Shift work is biblical

My day job’ entails shift work on a 24 hour, 7-day a week roster. This can be a drag and there have been plenty of times when I’ve resented having to work until midnight or endure the graveyard shift. Working weekends when everyone else seems to have time off, or trying to sleep on a brilliant sunny day is no fun. I can easily slip into feeling sorry for myself, thinking that not working 9 to 5 is abnormal and unnatural.

The reality is that a huge number of people work weekends and non-standard’ hours. Statistics vary, but up to 30% of the workforce in NZ, Australia, Britain, Canada and the USA work at least some hours outside of the usual’ 8 am to 6 pm, Monday to Friday work week, with about 15% of workers doing the graveyard shift’ as part of their schedule. In the USA about 28 million people work some non-standard hours, and almost 15 million Americans work the night shift. I’m not alone!

This is not a purely modern phenomenon. During the industrial revolution children laboured in cruel conditions during the night, night work was also common in the early 20th century in mills and factories.

In Biblical times sentries or watchmen were posted to guard cities and warn of impending danger. To ensure these sentries remained alert the night was divided into watches’ and watchmen changed at set times so that fresh sentries replaced those who were becoming tired. Shepherds also remained up through the night watching over their flocks (Luke 2:8). It also seems that occasionally servants were expected to remain on duty during the night ready to serve their masters if they arrived home late (see Mark 13:34–35).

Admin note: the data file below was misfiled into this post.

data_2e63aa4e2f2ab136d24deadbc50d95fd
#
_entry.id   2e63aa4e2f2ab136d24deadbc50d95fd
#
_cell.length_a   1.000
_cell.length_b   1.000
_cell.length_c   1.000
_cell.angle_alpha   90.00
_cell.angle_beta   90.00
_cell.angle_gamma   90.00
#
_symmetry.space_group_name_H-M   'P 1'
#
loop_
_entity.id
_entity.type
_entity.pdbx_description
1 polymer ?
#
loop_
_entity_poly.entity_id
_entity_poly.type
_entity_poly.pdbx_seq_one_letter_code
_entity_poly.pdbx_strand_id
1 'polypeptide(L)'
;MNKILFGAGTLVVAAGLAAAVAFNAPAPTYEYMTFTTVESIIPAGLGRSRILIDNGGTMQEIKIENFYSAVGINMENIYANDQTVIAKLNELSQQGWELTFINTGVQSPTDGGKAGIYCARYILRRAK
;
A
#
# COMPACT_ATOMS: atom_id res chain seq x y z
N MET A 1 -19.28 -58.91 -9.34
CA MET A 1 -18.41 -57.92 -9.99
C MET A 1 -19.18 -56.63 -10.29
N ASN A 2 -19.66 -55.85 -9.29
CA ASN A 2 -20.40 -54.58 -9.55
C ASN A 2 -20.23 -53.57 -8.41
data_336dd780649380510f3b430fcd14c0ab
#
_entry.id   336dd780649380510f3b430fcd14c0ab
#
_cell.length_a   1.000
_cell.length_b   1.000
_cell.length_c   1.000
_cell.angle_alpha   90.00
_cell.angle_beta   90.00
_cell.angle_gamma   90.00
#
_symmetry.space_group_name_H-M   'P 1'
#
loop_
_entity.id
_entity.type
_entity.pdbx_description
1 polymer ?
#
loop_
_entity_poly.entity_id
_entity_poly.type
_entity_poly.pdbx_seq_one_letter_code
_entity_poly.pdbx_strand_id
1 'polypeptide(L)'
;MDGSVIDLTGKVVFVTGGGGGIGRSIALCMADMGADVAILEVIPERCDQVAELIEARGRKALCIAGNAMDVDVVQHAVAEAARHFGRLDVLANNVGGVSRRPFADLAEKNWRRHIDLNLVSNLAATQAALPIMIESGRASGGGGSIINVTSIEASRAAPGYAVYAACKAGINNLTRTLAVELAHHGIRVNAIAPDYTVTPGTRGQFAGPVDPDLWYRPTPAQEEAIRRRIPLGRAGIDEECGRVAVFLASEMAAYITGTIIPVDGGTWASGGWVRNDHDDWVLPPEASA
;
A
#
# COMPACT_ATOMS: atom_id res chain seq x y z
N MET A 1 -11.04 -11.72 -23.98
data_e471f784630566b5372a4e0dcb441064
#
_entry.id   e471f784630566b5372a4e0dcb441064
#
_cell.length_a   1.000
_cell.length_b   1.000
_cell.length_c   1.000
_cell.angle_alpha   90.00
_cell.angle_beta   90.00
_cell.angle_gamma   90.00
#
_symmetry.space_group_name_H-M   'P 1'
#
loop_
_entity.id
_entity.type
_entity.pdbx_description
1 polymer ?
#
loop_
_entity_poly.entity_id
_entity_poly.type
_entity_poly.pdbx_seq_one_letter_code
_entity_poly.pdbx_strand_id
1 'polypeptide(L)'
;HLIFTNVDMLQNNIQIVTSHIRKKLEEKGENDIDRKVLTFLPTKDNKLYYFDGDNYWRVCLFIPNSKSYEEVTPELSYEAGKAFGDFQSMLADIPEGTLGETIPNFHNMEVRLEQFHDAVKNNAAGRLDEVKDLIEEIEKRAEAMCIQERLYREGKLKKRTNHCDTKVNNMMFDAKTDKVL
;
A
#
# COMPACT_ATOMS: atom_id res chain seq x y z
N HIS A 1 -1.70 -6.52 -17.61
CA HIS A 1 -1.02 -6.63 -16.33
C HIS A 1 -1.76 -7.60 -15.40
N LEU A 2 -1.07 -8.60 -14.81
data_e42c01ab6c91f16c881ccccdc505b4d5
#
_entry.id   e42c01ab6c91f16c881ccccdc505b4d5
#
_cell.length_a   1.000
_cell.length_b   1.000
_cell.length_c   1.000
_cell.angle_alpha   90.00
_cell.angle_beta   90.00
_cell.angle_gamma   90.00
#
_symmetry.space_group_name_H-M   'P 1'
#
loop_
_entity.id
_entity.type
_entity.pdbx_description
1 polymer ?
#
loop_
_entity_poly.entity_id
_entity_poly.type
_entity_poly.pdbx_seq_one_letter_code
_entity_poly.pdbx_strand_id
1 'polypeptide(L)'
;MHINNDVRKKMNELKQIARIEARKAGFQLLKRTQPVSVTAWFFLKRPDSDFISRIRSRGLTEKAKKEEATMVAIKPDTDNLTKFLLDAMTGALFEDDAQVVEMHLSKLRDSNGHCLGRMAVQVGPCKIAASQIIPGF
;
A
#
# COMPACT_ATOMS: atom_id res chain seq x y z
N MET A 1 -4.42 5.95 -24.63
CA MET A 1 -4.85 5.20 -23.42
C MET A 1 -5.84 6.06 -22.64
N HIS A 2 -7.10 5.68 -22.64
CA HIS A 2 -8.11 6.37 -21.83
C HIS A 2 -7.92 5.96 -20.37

The ancient Jews divided the night into three watches: Sunset (about 6 pm) to 10 pm; a middle watch’ from 10 pm to 2 am; and a morning’ watch from 2 am to sunrise (about 6am). Later, under Roman rule there were four watches: sunset to 9 pm; 9 pm to midnight; midnight to 3am; and 3 am to sunrise (see Smith’s Bible Dictionary).

Even Jesus kept some weird hours at times, going for a stroll across a lake at about 4am, heading off into the hills before daylight, working seven days a week (Matthew 14:25, Mark 1:35, Luke 13:14).

My point is that while we may like to consider ourselves modern (or postmodern, or metamodern, or whatever) with our igadgets and always connected techno lifestyles, the human condition has not changed. Jesus rode a donkey, not a motorbike and the prophets were not receiving texts from God on their iPhones but they still endured boring lunches, feeling tired, squabbling kids and in-laws just as we do. Remember that even Jesus’ parents experienced miscommunication between them as to who was looking after the kids (Luke 2:41-48). If you think a negative Tweet or Facebook update about you is bad, that’s nothing compared to the embarrassment of having the incident recorded in the most widely read book of the next two thousand years!

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